agreed upon possibility for ending the conflict between the two sides and obtaining a mutually acceptable peace that guarantees the vital national interests of both sides.”[4] The Geneva Accord contends that after years of living in mutual fear and insecurity, Israel and Palestine need to enter an era of peace, security, and stability.[5] The question arises of how we reach this new era of peace. The Geneva Accord is “a detailed blueprint for Israeli-Palestinian peace”[6] seeking to end the conflict and all claims. According to the agreement, 78% of Palestinians, and 74% of Israelis[7], “The only viable solution is a two-state solution.”[8] An article entitled Get a move on, then in the Economist argues, “Everyone knows pretty well what a peace settlement would look like. The two states of Israel and Palestine would be divided by a border that would be close to the one that existed before the war of 1967”[9], the Palestinians would be compensated, Jerusalem would be shared and divided, and Palestinians would have the right of return to Palestine.[10] Haaretz claims that “at the heart of the (Geneva Accord) is a Palestinian concession on the right of return to lands within the State of Israel, in exchange for sovereignty over the Temple Mount.”[11] Guiding principles of the Geneva Accord include establishing a demilitarized Palestinian state, swapping land, agreeing on borders, mutual recognition, sharing Jerusalem, solving the refugee problem including the right of return and compensation, creating accountability by overseeing implementation, and committing to fight terrorism. Each of these guiding principles will be discussed in greater detail as each component of the Geneva Accord is analyzed. Mutual Recognition Israel is a Jewish and Democratic state sharing a special bond with the United States. According to President Clinton, “Our relationship is unique among all nations. Like America, Israel is a strong democracy, a symbol of freedom, and an oasis of liberty, a home to the oppressed and persecuted.”[12] In 2009, Israel received over $2.5 billion in United States foreign aid. According to Rabbis for Human Rights, Israel is internally an extremely strong democracy founded upon freedom, justice, and peace. Historically, Israel is the Jewish homeland guaranteeing social justice for all regardless of religion. Our Beyond Bridges group participated in an orientation exercise, upon arriving in Israel, and I was the only student that considers Israel a Jewish and Democratic state. Travelling through the West Bank, our group met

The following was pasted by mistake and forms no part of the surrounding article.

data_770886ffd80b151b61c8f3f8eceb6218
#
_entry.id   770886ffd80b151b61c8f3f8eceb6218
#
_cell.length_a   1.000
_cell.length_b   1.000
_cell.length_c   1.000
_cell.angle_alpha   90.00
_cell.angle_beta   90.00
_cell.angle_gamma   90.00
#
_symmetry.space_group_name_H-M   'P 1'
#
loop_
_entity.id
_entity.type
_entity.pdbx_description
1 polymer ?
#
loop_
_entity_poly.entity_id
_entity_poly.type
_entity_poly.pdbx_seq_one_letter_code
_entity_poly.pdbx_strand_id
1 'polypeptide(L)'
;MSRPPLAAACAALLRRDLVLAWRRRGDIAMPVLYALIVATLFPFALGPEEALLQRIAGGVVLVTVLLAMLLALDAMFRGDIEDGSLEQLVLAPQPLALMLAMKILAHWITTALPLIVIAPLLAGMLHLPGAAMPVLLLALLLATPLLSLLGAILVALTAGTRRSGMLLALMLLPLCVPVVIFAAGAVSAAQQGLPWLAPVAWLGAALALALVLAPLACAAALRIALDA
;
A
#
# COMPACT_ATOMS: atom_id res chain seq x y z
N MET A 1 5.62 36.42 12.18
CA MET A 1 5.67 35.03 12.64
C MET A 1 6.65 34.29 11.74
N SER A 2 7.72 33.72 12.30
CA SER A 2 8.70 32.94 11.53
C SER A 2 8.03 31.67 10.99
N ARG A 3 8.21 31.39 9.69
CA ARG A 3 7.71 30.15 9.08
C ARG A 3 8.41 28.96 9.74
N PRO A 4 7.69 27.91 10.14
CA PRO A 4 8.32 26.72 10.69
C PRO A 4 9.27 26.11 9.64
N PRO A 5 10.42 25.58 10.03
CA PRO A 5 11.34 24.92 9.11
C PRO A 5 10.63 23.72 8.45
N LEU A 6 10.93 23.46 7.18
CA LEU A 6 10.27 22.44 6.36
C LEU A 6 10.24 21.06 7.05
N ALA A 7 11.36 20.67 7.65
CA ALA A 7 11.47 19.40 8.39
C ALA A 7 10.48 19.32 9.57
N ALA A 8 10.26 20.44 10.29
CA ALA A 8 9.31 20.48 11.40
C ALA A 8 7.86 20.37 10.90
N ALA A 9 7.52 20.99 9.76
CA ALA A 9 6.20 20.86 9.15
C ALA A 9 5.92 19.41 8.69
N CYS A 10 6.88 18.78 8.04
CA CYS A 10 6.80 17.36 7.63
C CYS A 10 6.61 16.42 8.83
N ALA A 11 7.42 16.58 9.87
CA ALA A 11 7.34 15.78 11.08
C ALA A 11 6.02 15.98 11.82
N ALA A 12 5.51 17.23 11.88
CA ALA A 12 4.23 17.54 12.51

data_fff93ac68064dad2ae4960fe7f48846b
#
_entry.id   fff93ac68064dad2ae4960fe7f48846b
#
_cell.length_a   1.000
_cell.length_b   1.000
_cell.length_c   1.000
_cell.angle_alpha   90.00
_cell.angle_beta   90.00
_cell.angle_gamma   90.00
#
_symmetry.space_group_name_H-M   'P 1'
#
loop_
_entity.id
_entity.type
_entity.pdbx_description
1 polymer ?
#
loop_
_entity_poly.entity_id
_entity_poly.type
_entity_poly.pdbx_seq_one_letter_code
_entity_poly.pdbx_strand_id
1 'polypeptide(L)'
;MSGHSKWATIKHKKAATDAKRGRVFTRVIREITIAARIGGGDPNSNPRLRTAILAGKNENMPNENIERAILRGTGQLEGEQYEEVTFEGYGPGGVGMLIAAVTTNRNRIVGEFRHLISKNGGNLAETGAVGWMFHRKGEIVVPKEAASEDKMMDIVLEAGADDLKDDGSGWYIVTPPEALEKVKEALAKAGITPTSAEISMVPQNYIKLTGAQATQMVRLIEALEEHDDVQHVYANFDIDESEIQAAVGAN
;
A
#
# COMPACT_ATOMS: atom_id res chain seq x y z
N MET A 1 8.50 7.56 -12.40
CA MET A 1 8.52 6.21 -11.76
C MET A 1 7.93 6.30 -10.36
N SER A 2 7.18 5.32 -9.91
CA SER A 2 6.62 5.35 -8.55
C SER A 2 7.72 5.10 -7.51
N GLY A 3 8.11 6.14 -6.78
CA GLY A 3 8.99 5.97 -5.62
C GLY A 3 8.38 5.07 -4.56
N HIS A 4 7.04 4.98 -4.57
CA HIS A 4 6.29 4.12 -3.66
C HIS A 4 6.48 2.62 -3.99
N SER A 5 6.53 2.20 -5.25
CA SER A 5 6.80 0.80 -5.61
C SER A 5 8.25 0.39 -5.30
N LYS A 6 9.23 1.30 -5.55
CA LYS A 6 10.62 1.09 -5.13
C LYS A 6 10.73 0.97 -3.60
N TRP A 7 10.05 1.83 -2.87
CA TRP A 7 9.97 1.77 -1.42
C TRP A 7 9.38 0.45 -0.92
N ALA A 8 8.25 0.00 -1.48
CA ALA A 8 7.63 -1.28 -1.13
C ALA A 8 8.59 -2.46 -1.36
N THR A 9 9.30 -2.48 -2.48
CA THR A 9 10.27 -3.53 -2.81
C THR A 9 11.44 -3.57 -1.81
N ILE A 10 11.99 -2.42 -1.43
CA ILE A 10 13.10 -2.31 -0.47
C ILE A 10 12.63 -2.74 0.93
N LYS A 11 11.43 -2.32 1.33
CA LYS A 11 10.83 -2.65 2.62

Orthodox Rabbi (Philip) Glasser in his home in an Israeli settlement. Growing up in a Reform Jewish home in New York, Rabbi Glasser claims he felt a special attraction to Israel and remarked that something felt different in 1996 when he first arrived in Israel. Considering himself to be a progressive liberal, Rabbi Glasser calls Israel his real home. Rabbi Glasser and his wife told me that they absolutely believe Israel is a Jewish and Democratic state. Before any form of peace can be achieved, the countries of Israel and Palestine must mutually recognize each other‟s right to exist and stop accusing each other of being thieves, oppressors, monsters, war criminals, and human rights abusers. The Geneva Accord specifically mandates that, “The state of Israel shall recognize the state of Palestine.”[13] In addition, “The state of Palestine shall immediately recognize the state of Israel.”[14] The right of the Jewish people to statehood, and the right of the Palestinian people to statehood, must be officially and mutually recognized.[15] However, some Israeli journalists suggest that the Palestinians are unprepared to accept a Jewish State on any terms.[16] Therefore, the agreement explicitly states that the Palestinians must “recognize the right of the Jewish people to their own state and recognize the State of Israel as their national home.”[17] Netanyahu argues that the Palestinians “must clearly and unambiguously recognize Israel as the state of the Jewish people.”[18] “Conversely, the Israelis recognize the Palestinian state as the national home of the Palestinian people.”[19] Superseding all other agreements, the Geneva Accord mandates that Israel and Palestine must cooperate in areas of common interest, joint economic interest, security, and regional issues “with a view to the advancement of the relations between the two States and peoples.”[20] Making the state of Palestine “the successor to the PLO with all its rights and obligations,”[21] the Geneva Accord dictates that both parties must “establish relations based on cooperation”[22] and conduct themselves in accordance with international law. Borders and Settlements The borders outlined by the Geneva Accord are fair, clear, and should be recognized by both parties as “the permanent, secure, and recognized international boundary between them.”[23] The Geneva Accord defines the final and indisputable borders “based on the June 4, 1967 lines with reciprocal modifications.”[24] On May 19, 2011, Obama stated that the 1967 borders, with mutually agreed upon swaps, should be the basis of a final agreement.[25] The European Union voiced their support and backing